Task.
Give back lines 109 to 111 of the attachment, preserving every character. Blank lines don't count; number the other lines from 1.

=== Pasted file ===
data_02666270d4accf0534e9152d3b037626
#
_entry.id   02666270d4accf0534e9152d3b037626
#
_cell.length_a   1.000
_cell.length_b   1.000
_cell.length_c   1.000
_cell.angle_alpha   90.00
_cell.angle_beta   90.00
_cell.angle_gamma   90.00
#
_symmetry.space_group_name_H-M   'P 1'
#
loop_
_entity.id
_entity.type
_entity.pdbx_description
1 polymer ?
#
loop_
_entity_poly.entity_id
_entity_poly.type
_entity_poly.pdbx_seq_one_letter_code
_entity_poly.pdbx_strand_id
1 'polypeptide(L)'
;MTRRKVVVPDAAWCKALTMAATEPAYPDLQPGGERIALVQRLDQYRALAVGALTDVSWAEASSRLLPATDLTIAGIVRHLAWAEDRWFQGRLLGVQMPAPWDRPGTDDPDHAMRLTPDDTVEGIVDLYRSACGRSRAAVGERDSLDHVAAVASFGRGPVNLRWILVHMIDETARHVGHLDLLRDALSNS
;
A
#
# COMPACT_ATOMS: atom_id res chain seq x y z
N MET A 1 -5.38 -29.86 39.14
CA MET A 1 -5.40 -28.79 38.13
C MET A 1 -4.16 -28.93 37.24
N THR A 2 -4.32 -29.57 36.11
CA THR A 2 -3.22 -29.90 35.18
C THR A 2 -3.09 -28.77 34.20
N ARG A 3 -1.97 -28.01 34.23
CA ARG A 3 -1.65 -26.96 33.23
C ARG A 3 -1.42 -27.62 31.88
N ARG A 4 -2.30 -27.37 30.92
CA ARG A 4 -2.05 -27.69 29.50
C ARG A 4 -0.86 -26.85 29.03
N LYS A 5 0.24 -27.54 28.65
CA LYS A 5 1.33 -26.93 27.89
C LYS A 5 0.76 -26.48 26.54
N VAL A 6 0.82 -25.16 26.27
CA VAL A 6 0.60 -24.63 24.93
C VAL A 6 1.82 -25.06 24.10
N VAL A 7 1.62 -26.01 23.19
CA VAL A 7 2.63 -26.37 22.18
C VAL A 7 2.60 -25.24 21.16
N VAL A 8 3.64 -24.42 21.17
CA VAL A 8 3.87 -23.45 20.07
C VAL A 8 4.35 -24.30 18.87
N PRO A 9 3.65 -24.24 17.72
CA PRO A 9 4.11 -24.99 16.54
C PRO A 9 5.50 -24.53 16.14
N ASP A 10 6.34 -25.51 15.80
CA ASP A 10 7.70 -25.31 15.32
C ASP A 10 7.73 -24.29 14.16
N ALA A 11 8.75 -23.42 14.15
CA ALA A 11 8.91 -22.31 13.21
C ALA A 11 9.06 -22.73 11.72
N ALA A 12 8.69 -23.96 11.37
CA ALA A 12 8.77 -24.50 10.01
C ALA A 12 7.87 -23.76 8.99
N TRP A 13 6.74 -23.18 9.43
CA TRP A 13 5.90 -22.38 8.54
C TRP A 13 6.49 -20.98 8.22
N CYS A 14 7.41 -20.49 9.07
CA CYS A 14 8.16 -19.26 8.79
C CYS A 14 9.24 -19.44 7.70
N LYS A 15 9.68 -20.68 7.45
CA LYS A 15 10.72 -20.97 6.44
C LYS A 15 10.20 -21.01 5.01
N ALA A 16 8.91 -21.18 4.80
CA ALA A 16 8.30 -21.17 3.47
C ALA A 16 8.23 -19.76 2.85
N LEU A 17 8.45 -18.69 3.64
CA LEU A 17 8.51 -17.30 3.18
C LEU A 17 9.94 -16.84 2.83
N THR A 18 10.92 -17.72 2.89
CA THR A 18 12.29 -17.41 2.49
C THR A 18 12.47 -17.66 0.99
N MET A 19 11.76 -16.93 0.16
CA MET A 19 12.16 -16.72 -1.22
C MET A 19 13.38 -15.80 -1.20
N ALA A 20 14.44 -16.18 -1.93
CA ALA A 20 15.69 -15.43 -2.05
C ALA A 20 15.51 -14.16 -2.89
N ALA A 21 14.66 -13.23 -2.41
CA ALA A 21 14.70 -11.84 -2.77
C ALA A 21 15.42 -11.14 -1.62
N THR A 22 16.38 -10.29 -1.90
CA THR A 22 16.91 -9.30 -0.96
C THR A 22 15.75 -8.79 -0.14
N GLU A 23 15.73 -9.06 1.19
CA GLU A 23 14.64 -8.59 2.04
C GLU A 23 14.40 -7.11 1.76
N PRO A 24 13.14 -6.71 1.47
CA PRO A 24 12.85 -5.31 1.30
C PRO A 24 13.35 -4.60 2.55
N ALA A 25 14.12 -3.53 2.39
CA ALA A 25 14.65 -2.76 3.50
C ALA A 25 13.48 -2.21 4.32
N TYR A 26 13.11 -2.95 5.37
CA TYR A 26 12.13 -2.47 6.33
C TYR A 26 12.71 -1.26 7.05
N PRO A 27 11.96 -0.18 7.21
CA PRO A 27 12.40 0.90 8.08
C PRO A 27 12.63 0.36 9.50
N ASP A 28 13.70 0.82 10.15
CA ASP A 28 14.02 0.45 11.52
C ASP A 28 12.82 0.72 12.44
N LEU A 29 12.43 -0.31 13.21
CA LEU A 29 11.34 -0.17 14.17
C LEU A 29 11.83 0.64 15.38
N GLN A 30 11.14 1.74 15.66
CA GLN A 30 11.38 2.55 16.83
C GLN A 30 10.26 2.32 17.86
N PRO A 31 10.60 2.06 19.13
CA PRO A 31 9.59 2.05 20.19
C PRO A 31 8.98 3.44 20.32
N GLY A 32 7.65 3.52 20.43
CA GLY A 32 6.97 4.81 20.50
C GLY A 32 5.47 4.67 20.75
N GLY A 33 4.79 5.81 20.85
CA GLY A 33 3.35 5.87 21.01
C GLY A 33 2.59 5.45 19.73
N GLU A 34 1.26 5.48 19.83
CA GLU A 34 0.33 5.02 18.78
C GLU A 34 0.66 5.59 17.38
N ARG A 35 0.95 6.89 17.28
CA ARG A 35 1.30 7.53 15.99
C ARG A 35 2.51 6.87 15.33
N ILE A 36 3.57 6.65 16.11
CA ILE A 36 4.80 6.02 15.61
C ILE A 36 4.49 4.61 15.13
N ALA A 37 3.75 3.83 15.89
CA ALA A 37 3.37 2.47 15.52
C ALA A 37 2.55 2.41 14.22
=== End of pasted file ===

N PRO A 27 11.96 -0.18 7.21
CA PRO A 27 12.40 0.90 8.08
C PRO A 27 12.63 0.36 9.50